Joe trying to not make a big deal out of Jed’s obsession, reacts reasonably, as he sees it, but doesn’t inform Clarissa at the first instance. This mistake has caused Joe Clarissa’s trust. In a sense, I wouldn’t think it would be of much help when Joe tells her about Jed, Clarrisa brushes it off. But later, she begins to suspect Joe of collusion with Parry, and then of inventing Parry’s obsession for reasons of his own. It is here that I marvel how McEwan use Jed as a ruse to become the catalyst of a couple’s relationship breakdown. The perceptive little action and emotions of two human beings who live together but distrust each other, just when you thought your other half should stand on your side and chose to stand on the other fence instead, is a tragedy of contemporary relationship; harder when it’s a long term one.
Clarissa feels the little cold thump to the heart she always gets when anger is directed at her. But at the same time she’s aware that she has done the very thing she wanted to resist. She has let herself be drawn into Joe’s mental state, his problems, his dilemma, his needs. She has been helpless before the arousal of her protective impulses. Her careful questions were designed to help him and now she is being rewarded by his aggression while her own needs go unnoticed. She was prepared to look after herself, given that he was not up to it, but even that recourse has been denied her. – page 85
It seems not only Joe and Clarrissa have doubts of their own, John Logan’s widow as it turned out was convinced that her husband, a notably cautious man, must have been trying to impress his lover, due to the scarf of a lady found in his car, and he held on to the rope too fatally long.
Soon Jed’s obsession became intense and demands an answer and the whole book spins into a sort-of thriller, fast paced albeit more intelligent than most thrillers I have read. It is so riveting that I finished the book in 2 days and it ended in a neat and satisfactory way.
McEwan seems to be the master of making his readers uncomfortable. Jed’s letters to Joe really spook me. It seems to make sense yet it underlies something more sinister. It made Joe’s question his hard science and think about the existence of God. I imagine myself being obsessed by a deluded stalker, how frightening that might be.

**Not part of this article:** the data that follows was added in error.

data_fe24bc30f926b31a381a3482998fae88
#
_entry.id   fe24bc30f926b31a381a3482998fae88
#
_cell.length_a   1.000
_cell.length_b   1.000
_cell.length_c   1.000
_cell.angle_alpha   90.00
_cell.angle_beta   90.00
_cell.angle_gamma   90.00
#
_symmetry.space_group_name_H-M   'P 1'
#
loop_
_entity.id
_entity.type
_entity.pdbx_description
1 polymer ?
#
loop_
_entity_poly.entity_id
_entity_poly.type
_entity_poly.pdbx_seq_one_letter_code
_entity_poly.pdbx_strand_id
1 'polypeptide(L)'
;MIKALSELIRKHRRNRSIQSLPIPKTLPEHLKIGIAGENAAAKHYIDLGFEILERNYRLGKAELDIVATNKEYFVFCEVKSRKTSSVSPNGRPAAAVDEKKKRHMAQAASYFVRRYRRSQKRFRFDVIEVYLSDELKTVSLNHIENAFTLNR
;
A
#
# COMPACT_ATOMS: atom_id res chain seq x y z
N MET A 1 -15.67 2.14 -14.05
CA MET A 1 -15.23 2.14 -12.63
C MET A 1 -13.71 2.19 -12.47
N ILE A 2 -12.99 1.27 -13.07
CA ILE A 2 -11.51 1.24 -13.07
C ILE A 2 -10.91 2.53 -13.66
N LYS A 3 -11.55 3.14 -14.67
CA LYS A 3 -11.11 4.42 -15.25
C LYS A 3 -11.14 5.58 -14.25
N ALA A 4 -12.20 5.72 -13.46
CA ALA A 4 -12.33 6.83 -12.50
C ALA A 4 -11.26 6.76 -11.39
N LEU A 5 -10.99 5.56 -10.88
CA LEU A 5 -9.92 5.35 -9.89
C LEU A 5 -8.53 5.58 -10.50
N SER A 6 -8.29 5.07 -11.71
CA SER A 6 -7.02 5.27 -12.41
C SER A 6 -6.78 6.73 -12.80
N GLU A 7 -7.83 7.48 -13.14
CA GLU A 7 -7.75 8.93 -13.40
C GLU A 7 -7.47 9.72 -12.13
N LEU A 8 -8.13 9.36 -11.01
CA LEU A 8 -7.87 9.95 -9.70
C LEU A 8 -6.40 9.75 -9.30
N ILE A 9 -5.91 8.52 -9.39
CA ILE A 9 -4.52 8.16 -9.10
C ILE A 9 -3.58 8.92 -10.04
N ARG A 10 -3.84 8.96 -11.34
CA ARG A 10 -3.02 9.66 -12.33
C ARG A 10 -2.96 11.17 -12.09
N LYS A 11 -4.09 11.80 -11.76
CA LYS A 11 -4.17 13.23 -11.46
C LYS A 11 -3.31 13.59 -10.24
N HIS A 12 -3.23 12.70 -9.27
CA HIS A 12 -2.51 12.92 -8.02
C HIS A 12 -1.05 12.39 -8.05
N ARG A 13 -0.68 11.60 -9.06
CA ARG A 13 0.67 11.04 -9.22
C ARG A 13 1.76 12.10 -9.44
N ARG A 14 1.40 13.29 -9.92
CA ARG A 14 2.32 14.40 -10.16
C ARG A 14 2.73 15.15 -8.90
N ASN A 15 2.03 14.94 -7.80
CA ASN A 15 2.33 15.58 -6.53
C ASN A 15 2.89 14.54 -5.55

Joe, Joe, Joe… I’ll confess it. I covered five sheets of paper with your name. You can laugh at me – but not too hard. You can be cruel to me – but not too much. Behind the games we play lies a purpose which neither yours nor mine to question. Everything we do together, everything we are is in God’s care and out love takes its existence, form and meaning from His Love. There’s so much to talk about, so many fine details.
I find it strange that the book starts with third person narrative and by the 10th chapter out of the total 24 it became first person narrative, Joe, who tells the story.
The story is disturbing, discuss scientific arguments and question the choice between self and altruism, and the strain that a relationship can sustain before it is broken. Plotting of first class and writing of even higher class, I think about the story long after I put the book down. I will be reading it again at some point in my life.
I would like to watch the movie adapted from the book starred Daniel Craig next and read all of McEwan’s backlist but from what I read some of his books are darker than the others, which sort of put me off a little. Have you read any of McEwan’s novels? Which one is your favourite?
This is the first of my TBR reading challenge.
Paperback. Publisher: VIntage 1998; Length: 245 pages; Setting: Oxfordshire, England. Source: My own copy. Finished reading at: 7th April 2012.